Pay day loan cowboys spam a lot thanks to OFT
Through a combination of dark patterns, lazy form-filling and shysters selling your private data for tuppence, the chances of receiving marketing spam on your mobile are ever-increasing. Not that you need it because your mates are always happy to chip in with recommendations:
Avid Bitterwallet reader Jon received a text message to recommend First Pay Day Loan UK. All good stuff, except it obviously wasn't sent by a friend of Jon's, nor could Jon recall requesting any information on loans. The practice is hardly new but then you wonder why nothing ever seems to get done about it. What's more galling is when you realise how easy the regulatory bodies make it for these businesses to operate.
First Pay Day Loan UK is operated by First Financial (UK) Ltd. Assuming the SMS messages were sent by the company they promoted, then according to DueDil the man in charge is Hamed Shabani. He registered the company only last December. Naturally the registered address is a rented PO Box and the domain name wasn't registered until last month.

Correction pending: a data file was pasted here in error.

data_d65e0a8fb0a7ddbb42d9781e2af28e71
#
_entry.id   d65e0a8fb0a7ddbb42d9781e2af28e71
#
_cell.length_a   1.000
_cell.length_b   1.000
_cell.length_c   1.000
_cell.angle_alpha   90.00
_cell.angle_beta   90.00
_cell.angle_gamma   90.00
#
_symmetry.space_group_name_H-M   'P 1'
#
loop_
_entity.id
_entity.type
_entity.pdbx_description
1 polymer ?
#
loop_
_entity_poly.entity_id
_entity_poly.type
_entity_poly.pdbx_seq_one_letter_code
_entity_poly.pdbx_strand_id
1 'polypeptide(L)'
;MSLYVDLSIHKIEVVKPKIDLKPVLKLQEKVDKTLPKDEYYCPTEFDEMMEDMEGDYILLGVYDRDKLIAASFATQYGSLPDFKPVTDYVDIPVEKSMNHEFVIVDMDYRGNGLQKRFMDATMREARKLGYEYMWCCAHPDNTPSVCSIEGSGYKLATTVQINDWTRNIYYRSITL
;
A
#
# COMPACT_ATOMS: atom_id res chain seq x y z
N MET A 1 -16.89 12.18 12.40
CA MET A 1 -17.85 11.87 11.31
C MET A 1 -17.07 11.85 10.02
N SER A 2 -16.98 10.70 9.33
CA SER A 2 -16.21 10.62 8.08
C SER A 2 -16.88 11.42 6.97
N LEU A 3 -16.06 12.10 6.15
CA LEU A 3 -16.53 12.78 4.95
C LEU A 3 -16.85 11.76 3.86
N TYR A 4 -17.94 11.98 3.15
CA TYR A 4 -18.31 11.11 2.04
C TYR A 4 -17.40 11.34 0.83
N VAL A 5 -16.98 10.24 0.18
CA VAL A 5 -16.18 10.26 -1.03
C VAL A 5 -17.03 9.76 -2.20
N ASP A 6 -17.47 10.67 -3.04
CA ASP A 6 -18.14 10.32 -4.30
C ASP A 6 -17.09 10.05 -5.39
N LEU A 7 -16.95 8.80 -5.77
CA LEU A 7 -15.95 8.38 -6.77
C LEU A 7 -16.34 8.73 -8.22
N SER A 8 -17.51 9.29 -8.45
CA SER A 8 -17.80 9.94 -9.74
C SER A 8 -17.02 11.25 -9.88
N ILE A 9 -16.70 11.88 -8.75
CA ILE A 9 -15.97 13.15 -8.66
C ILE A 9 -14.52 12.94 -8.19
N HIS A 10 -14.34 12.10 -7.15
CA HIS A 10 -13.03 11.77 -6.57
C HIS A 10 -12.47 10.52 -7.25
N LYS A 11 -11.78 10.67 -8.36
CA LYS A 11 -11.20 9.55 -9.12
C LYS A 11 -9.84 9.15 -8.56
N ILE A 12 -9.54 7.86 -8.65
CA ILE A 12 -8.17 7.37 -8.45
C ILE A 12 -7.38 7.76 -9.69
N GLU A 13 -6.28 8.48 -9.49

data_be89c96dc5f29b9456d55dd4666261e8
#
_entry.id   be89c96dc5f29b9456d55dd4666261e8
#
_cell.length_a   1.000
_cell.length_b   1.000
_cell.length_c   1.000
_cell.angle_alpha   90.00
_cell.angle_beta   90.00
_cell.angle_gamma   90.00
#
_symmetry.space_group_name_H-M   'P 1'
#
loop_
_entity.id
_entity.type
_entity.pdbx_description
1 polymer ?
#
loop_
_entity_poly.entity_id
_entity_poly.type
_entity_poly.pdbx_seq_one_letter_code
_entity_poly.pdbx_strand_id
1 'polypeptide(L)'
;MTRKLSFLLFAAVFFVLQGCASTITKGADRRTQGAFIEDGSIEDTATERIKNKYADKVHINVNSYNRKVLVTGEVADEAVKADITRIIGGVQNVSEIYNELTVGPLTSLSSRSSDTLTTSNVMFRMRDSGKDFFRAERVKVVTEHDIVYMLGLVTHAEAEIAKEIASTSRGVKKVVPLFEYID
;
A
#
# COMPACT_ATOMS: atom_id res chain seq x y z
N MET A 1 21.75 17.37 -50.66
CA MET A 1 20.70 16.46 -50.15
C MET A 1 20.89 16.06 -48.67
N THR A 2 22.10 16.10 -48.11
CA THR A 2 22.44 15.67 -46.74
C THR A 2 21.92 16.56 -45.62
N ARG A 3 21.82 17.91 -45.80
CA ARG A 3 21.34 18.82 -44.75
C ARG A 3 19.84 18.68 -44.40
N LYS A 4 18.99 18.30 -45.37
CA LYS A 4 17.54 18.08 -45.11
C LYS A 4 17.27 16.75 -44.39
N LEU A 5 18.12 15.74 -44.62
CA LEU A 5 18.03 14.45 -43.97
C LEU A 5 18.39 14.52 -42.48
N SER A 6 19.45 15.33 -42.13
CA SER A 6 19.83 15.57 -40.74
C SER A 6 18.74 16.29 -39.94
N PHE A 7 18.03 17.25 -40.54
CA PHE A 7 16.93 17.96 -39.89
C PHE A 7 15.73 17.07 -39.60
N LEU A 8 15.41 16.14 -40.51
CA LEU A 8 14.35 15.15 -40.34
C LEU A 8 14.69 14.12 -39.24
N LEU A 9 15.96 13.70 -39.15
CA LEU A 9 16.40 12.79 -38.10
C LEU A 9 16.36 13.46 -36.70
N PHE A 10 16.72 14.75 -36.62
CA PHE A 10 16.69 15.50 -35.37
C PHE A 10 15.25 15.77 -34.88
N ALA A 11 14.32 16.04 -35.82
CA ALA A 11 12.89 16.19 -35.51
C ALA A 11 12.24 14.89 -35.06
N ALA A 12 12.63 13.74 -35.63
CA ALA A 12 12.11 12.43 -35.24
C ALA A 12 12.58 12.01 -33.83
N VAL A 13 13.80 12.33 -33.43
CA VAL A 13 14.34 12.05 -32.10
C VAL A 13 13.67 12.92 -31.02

Dig into the website's source code and you'll see it's a basic template available from Marketer Sites, which claims the sole aim of the template is to make massive amounts of affiliate revenue by generating sales leads - if somebody enquires about a pay day loan through the site then the owner stands to make money. But who's paying for these leads? According to Marketer Sites, a US-based company called T3Leads will pay up to $135 per lead. T3Leads have been held to account for alleged phishing activity in the past few months.
So there's an alleged mass spammer and an American affiliate company preying on desperate consumers. Who else is involved here? On the First Pay Day Loan UK website, First Financial (UK) Ltd claims to have a Credit License:
And a check of the Consumer Credit Act (CCA) Public Register reveals against all odds, it actually does:
It can't be so easy to get a credit license, can it? Actually it can - although credit brokerage can be considered 'high risk' by the OFT, there isn't an automatic requirement for companies to submit a competence form when applying.
Few will fall for it but that approval will make a company appear credible to some. Of course plenty of spammers don't bother getting their activity rubber-stamped, but you'd hope those that try are kicked out by the authorities meant to stop them in the first place.
TOPICS: Consumer Advice